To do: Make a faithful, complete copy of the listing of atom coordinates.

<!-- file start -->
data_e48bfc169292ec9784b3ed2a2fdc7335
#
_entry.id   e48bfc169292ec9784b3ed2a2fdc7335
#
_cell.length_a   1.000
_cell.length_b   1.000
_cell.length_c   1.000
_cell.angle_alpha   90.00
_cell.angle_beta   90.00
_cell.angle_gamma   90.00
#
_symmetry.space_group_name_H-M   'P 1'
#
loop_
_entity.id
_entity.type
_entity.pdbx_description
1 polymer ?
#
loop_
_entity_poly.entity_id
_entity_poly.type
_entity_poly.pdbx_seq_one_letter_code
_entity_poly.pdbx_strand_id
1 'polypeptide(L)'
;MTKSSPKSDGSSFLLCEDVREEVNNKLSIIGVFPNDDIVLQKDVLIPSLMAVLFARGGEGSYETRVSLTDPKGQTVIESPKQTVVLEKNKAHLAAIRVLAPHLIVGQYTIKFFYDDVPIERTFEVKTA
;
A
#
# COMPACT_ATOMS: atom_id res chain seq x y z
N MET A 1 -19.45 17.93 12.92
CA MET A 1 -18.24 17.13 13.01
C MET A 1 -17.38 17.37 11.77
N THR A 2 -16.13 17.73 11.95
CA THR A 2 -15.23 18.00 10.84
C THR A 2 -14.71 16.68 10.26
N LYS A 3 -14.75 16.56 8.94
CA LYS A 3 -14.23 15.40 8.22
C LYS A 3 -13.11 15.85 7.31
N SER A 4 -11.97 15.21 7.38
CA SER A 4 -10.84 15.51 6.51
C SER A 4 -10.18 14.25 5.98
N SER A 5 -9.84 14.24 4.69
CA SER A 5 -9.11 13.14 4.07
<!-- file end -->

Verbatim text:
data_e48bfc169292ec9784b3ed2a2fdc7335
#
_entry.id   e48bfc169292ec9784b3ed2a2fdc7335
#
_cell.length_a   1.000
_cell.length_b   1.000
_cell.length_c   1.000
_cell.angle_alpha   90.00
_cell.angle_beta   90.00
_cell.angle_gamma   90.00
#
_symmetry.space_group_name_H-M   'P 1'
#
loop_
_entity.id
_entity.type
_entity.pdbx_description
1 polymer ?
#
loop_
_entity_poly.entity_id
_entity_poly.type
_entity_poly.pdbx_seq_one_letter_code
_entity_poly.pdbx_strand_id
1 'polypeptide(L)'
;MTKSSPKSDGSSFLLCEDVREEVNNKLSIIGVFPNDDIVLQKDVLIPSLMAVLFARGGEGSYETRVSLTDPKGQTVIESPKQTVVLEKNKAHLAAIRVLAPHLIVGQYTIKFFYDDVPIERTFEVKTA
;
A
#
# COMPACT_ATOMS: atom_id res chain seq x y z
N MET A 1 -19.45 17.93 12.92
CA MET A 1 -18.24 17.13 13.01
C MET A 1 -17.38 17.37 11.77
N THR A 2 -16.13 17.73 11.95
CA THR A 2 -15.23 18.00 10.84
C THR A 2 -14.71 16.68 10.26
N LYS A 3 -14.75 16.56 8.94
CA LYS A 3 -14.23 15.40 8.22
C LYS A 3 -13.11 15.85 7.31
N SER A 4 -11.97 15.21 7.38
CA SER A 4 -10.84 15.51 6.51
C SER A 4 -10.18 14.25 5.98
N SER A 5 -9.84 14.24 4.69
CA SER A 5 -9.11 13.14 4.07